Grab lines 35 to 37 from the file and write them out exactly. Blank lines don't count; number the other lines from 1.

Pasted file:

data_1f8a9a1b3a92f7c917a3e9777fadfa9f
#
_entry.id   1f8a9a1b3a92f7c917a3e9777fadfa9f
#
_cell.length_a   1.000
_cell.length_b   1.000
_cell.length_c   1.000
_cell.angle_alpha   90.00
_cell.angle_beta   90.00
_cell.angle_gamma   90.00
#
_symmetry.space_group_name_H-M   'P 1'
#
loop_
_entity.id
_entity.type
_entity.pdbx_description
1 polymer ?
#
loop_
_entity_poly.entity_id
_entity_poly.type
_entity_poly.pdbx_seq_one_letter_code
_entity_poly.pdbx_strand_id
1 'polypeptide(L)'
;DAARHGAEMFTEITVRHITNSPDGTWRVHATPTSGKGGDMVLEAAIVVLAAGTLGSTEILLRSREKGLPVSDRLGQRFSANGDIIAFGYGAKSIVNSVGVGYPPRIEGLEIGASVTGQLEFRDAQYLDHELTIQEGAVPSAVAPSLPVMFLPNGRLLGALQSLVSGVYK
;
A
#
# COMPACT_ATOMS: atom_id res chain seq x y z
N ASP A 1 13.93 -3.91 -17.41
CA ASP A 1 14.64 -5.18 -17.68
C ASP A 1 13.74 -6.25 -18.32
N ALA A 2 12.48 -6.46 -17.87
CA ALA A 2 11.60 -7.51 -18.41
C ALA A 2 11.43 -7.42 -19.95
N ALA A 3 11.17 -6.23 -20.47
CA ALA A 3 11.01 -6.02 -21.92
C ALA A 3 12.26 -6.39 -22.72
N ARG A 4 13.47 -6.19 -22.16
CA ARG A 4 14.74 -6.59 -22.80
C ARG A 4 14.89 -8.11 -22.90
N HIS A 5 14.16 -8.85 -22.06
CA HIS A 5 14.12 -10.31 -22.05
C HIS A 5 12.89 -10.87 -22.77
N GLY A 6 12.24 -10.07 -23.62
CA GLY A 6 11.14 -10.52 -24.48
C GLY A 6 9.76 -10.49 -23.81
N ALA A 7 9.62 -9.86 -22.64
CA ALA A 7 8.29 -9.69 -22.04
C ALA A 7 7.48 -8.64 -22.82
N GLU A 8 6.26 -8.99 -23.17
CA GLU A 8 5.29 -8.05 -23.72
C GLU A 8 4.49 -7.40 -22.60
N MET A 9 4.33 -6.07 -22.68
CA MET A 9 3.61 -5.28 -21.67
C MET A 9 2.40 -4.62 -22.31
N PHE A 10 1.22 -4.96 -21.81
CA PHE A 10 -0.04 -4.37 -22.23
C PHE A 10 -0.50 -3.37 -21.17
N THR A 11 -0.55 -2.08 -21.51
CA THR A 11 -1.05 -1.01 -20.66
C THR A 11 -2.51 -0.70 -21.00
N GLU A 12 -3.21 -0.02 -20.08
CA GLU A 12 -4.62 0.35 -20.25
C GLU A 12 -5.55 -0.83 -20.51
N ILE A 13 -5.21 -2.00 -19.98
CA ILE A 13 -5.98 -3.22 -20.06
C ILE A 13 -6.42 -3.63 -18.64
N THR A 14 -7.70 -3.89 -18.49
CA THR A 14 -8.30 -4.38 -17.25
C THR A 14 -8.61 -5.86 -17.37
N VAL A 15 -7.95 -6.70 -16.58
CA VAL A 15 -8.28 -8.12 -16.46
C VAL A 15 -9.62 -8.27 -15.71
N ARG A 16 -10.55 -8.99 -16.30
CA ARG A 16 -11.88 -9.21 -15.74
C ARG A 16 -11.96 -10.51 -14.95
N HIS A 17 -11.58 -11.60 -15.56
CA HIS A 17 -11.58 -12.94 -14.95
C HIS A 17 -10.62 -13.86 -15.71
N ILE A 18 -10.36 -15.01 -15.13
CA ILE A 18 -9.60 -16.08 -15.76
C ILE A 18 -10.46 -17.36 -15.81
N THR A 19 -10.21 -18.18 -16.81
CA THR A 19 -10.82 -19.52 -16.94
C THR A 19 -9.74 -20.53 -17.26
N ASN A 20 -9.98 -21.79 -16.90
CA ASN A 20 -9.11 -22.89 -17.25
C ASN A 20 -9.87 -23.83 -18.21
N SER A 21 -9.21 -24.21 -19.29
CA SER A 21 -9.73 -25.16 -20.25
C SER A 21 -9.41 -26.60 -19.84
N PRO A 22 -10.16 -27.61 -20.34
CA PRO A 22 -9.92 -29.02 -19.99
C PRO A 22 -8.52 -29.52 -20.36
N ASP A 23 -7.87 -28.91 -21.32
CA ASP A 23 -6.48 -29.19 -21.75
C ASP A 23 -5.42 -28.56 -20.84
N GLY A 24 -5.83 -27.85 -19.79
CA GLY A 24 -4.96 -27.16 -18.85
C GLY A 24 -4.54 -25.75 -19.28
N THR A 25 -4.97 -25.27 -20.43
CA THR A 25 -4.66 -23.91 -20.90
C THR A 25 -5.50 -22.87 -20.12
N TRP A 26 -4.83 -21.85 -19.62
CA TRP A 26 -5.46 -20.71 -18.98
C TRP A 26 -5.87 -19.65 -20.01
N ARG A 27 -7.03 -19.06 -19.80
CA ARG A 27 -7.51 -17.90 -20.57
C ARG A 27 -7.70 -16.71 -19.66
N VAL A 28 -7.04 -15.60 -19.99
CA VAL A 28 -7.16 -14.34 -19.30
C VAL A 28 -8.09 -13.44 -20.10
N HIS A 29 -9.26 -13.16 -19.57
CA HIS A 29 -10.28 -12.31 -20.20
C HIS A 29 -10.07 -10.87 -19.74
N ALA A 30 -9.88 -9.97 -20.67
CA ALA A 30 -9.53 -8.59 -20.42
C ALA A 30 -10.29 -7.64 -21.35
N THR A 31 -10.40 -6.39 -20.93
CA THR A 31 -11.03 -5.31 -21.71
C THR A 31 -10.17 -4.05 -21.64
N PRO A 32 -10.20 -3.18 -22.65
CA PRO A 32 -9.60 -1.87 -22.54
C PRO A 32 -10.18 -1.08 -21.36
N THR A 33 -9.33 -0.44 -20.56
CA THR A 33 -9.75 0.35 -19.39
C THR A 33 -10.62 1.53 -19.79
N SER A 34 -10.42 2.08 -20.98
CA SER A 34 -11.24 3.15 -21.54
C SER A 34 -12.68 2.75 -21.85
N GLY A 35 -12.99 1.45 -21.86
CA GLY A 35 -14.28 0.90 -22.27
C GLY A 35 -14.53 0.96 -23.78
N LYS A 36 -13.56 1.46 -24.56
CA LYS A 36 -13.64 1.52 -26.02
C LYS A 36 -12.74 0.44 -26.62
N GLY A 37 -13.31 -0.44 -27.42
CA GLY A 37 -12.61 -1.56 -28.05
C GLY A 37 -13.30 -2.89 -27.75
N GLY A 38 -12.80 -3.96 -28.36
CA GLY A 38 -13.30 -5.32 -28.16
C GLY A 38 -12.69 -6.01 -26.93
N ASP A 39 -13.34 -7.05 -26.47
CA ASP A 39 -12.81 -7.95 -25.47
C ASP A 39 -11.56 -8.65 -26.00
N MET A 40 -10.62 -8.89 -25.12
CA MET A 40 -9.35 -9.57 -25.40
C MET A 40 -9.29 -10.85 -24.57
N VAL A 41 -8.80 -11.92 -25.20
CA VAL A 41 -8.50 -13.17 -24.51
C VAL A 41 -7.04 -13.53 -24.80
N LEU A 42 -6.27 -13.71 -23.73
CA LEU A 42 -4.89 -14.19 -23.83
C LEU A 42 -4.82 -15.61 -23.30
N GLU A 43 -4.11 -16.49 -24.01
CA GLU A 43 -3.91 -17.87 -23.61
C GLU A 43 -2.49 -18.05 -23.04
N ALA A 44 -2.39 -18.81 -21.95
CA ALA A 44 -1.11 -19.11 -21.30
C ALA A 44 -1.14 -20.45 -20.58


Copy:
CA ALA A 2 11.60 -7.51 -18.41
C ALA A 2 11.43 -7.42 -19.95
N ALA A 3 11.17 -6.23 -20.47